DOC MARTIN I think the first time I played there was in late ‘86 or ‘87. I used to go to Ira’s Noh Club parties at the Kabuki Theater, which were always good. 1015 became a regular for me on Friday and even Colossus on some Saturdays for Gus Bean’s boys’ nights. I did play there over the years. I came back to play with Tale of Us this year and it reminded me of how much I liked playing this room.

A flyer from Martini, one of 1015’s earliest parties.

48 HILLS How is 1015 Folsom different today than it was back in the day?

DOC MARTIN Of course things are different because everything progresses in its own way. Even though there’s been a big gap for me with the club, it seems to have survived the ups and downs. It also seems to be having a renaissance. Being there for 30 years is no small feat in itself. I’ve watched it go from a cool New Wave club with [singer] Sunshine Jones as the doorman to a club bringing in world talent.

48 HILLS What encouraged you to move from San Francisco to Los Angeles? How often do you return?

DOC MARTIN I left San Francisco in 1990 to go to LA. I had been in SF my whole life and had done pretty much all that I could have at that time. I moved to LA and then the rave hit, but that’s a whole other novel for another time.

I started playing in New York City on the regular in ‘91, then in England in ‘92, Ibiza in ‘94, and so on. I still play San Francisco often and it never gets stale for me.

48 HILLS To what do you attribute the longevity of 1015 Folsom?

DOC MARTIN I think even through the ups and downs, you just have to push through. I’ve been there for Hip hop, New Wave, House, Techno, Acid Jazz, and gay nights. At the end of the day, it’s just a good room to dance in. Even through all the changes, that will always stay the same.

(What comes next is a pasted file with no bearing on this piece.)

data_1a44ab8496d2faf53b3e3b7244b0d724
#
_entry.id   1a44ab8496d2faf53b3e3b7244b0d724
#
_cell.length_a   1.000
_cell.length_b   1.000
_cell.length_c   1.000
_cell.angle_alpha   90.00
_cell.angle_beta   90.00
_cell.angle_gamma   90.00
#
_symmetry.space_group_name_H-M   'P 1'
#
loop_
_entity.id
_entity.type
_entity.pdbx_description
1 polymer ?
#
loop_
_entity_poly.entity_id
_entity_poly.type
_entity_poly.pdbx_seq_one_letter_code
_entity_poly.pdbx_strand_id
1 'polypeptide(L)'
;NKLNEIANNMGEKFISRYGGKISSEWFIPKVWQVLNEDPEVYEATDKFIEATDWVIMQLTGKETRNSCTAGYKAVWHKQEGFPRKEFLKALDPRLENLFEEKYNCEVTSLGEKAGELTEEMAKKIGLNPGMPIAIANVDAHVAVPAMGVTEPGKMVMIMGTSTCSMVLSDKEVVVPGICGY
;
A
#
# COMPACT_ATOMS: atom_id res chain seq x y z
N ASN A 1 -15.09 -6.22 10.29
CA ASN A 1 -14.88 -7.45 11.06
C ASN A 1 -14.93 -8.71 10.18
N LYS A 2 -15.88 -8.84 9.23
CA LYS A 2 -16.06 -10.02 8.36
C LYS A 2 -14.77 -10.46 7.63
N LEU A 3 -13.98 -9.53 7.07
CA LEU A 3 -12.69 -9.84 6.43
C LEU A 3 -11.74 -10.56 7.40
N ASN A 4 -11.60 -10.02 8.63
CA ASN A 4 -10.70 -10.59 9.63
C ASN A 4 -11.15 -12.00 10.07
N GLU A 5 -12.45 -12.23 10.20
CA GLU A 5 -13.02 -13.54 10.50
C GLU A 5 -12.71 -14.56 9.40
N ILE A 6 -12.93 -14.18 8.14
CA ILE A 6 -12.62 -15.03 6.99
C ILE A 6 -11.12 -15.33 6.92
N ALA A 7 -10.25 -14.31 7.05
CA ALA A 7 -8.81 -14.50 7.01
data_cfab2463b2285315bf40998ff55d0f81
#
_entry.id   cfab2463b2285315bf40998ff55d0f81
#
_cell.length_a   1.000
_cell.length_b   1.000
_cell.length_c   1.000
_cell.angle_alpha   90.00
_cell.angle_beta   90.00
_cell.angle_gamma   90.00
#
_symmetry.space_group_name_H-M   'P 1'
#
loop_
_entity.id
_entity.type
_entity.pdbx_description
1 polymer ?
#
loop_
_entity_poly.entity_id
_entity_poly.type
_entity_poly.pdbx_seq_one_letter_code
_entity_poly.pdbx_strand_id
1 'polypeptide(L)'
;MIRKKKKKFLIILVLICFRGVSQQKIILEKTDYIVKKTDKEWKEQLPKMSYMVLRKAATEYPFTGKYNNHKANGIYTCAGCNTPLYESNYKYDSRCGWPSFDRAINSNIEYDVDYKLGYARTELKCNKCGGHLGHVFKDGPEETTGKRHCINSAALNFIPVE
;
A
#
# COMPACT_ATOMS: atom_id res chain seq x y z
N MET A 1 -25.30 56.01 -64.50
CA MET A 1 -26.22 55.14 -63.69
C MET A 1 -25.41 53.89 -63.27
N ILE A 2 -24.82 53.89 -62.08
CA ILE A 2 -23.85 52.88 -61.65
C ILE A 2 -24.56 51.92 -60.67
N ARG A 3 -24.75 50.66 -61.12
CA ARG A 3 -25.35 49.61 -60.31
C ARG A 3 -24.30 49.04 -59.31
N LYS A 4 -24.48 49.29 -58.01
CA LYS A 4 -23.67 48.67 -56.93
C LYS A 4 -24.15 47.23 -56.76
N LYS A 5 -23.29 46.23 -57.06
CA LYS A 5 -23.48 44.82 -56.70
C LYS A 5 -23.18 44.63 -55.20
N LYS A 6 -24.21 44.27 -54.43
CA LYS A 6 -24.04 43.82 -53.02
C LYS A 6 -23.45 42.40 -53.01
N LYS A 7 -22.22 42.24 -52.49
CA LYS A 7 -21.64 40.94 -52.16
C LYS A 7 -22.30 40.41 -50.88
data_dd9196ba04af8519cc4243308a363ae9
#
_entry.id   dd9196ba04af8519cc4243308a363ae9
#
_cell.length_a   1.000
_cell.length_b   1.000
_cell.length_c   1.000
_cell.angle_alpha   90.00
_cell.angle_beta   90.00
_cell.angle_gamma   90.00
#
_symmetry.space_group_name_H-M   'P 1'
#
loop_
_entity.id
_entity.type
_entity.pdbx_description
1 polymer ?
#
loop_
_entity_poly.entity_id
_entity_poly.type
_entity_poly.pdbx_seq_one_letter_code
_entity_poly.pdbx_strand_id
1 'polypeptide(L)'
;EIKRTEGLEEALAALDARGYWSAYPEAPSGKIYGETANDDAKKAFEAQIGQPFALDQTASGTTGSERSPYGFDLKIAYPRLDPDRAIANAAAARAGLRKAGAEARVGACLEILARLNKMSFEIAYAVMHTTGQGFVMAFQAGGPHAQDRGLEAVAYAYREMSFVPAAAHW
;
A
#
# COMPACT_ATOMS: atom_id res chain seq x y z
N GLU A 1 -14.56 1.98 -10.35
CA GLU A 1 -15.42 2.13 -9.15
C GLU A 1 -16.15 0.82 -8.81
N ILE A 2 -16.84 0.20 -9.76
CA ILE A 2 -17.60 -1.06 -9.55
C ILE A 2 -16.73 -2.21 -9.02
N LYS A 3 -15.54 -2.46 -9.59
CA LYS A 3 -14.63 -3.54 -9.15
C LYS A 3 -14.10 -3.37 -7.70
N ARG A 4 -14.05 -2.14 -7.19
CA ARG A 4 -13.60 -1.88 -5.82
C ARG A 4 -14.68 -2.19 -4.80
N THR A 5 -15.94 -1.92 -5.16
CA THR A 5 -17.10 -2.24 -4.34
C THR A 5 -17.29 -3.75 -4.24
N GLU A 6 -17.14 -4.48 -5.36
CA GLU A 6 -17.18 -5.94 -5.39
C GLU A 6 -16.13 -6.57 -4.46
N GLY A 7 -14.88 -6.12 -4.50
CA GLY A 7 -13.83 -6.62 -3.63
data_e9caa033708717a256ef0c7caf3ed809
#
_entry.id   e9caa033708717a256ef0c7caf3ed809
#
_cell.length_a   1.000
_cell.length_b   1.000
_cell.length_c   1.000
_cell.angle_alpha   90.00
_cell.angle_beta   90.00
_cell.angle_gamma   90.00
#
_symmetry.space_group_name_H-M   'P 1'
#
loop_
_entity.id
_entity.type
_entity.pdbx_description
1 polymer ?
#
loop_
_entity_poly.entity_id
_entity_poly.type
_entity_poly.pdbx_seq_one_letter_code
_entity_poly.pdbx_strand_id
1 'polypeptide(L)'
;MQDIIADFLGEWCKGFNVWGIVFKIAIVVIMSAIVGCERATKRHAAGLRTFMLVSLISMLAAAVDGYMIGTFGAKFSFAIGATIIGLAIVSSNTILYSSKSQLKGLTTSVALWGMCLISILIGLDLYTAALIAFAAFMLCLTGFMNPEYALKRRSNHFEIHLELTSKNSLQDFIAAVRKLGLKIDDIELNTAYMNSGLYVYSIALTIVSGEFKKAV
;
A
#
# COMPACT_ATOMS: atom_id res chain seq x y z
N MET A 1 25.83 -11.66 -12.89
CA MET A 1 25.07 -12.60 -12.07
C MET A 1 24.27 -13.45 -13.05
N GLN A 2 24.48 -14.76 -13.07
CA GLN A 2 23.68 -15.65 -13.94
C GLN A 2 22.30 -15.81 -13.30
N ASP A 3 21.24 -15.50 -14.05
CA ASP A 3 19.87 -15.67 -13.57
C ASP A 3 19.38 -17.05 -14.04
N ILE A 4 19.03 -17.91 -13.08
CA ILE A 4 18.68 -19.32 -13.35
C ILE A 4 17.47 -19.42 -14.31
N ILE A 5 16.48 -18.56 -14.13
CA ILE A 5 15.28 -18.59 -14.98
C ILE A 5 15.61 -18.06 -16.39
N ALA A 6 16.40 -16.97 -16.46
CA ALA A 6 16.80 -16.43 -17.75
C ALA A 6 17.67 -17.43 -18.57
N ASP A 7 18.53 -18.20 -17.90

1015 30-YEAR ANNIVERSARY: DIXON
WITH MAGDALENA, EAGLES & BUTTERFLIES, DOC MARTIN, JACKIE HOUSE, VIN SOL, AND MORE SPECIAL GUESTS
Fri/11, 10pm, $20-$85
1015 Folsom.
More info here.

Banjos, bandanas, & a Monkee—the scene at Hardly Strictly Bluegrass

Emmylou Harris performs at Hardly Strictly Bluegrass. Photo by Estefany Gonzalez

The weather was gorgeous and the crowd broke records at the 19th annual Hardly Strictly Bluegrass, which seemed to include a lot more roots and bluegrass this year! Photographer Estefany Gonzalez was on the scene Sunday, October 6 to capture the performances, energy, and crowd. Check out her great photos of the previous weekend’s Rolling Loud hip-hop festival here.  

Emmylou Harris performs at Hardly Strictly Bluegrass on Sunday, Oct. 6. Photo by Estefany Gonzalez
Emmylou Harris. Photo by Estefany Gonzalez
Emmylou Harris. Photo by Estefany Gonzalez
The crowd at HSB. Photo by Estefany Gonzalez
HSB attendees. Photo by Estefany Gonzalez
Jackie Green. Photo by Estefany Gonzalez
Jackie Greene. Photo by Estefany Gonzalez
Jackie Greene. Photo by Estefany Gonzalez
Kurt Vile and the Violators. Photo by Estefany Gonzalez
Kurt Vile and the Violators. Photo by Estefany Gonzalez
The crowd at HSB. Photo by Estefany Gonzalez
The crowd at HSB. Photo by Estefany Gonzalez
Dancing at HSB. Photo by Estefany Gonzalez
Mandolin Orange. Photo by Estefany Gonzalez
Mandolin Orange. Photo by Estefany Gonzalez
Mandolin Orange. Photo by Estefany Gonzalez
The crowd at HSB. Photo by Estefany Gonzalez
Wood & Wire. Photo by Estefany Gonzalez
Michael Nesmith and the First National Band. Photo by Estefany Gonzalez
Michael Nesmith. Photo by Estefany Gonzalez
Michael Nesmith. Photo by Estefany Gonzalez
The crowd at HSB. Photo by Estefany Gonzalez

 

Live Shots: Stars and flash at Rolling Loud, day 2

Sweetie at Rolling Loud, Sunday, September 29, 2019. Photo by Estefany Gonzalez